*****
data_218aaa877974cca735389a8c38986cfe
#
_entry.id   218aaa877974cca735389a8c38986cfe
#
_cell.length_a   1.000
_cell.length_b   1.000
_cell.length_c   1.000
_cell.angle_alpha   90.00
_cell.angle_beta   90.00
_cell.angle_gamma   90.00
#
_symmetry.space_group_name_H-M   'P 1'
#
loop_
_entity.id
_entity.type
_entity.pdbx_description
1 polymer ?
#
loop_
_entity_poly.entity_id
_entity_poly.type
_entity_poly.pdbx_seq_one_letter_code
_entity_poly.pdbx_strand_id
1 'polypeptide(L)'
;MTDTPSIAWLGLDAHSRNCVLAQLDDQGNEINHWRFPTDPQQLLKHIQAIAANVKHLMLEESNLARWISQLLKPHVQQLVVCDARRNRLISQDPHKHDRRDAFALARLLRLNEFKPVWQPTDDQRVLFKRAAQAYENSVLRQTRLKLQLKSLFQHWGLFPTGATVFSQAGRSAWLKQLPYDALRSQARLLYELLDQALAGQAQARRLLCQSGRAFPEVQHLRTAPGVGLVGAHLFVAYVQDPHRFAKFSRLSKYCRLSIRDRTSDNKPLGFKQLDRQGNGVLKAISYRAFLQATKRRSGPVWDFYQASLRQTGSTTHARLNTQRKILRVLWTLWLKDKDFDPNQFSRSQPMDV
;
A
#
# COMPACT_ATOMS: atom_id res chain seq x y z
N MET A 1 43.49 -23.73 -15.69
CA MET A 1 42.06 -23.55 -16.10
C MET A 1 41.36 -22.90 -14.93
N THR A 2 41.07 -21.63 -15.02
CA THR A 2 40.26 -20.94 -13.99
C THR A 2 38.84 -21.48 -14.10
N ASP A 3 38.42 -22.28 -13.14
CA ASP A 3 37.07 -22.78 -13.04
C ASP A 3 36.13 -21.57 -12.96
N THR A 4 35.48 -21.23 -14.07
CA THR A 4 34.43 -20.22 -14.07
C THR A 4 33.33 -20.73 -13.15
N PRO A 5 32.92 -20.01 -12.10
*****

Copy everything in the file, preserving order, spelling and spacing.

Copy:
data_218aaa877974cca735389a8c38986cfe
#
_entry.id   218aaa877974cca735389a8c38986cfe
#
_cell.length_a   1.000
_cell.length_b   1.000
_cell.length_c   1.000
_cell.angle_alpha   90.00
_cell.angle_beta   90.00
_cell.angle_gamma   90.00
#
_symmetry.space_group_name_H-M   'P 1'
#
loop_
_entity.id
_entity.type
_entity.pdbx_description
1 polymer ?
#
loop_
_entity_poly.entity_id
_entity_poly.type
_entity_poly.pdbx_seq_one_letter_code
_entity_poly.pdbx_strand_id
1 'polypeptide(L)'
;MTDTPSIAWLGLDAHSRNCVLAQLDDQGNEINHWRFPTDPQQLLKHIQAIAANVKHLMLEESNLARWISQLLKPHVQQLVVCDARRNRLISQDPHKHDRRDAFALARLLRLNEFKPVWQPTDDQRVLFKRAAQAYENSVLRQTRLKLQLKSLFQHWGLFPTGATVFSQAGRSAWLKQLPYDALRSQARLLYELLDQALAGQAQARRLLCQSGRAFPEVQHLRTAPGVGLVGAHLFVAYVQDPHRFAKFSRLSKYCRLSIRDRTSDNKPLGFKQLDRQGNGVLKAISYRAFLQATKRRSGPVWDFYQASLRQTGSTTHARLNTQRKILRVLWTLWLKDKDFDPNQFSRSQPMDV
;
A
#
# COMPACT_ATOMS: atom_id res chain seq x y z
N MET A 1 43.49 -23.73 -15.69
CA MET A 1 42.06 -23.55 -16.10
C MET A 1 41.36 -22.90 -14.93
N THR A 2 41.07 -21.63 -15.02
CA THR A 2 40.26 -20.94 -13.99
C THR A 2 38.84 -21.48 -14.10
N ASP A 3 38.42 -22.28 -13.14
CA ASP A 3 37.07 -22.78 -13.04
C ASP A 3 36.13 -21.57 -12.96
N THR A 4 35.48 -21.23 -14.07
CA THR A 4 34.43 -20.22 -14.07
C THR A 4 33.33 -20.73 -13.15
N PRO A 5 32.92 -20.01 -12.10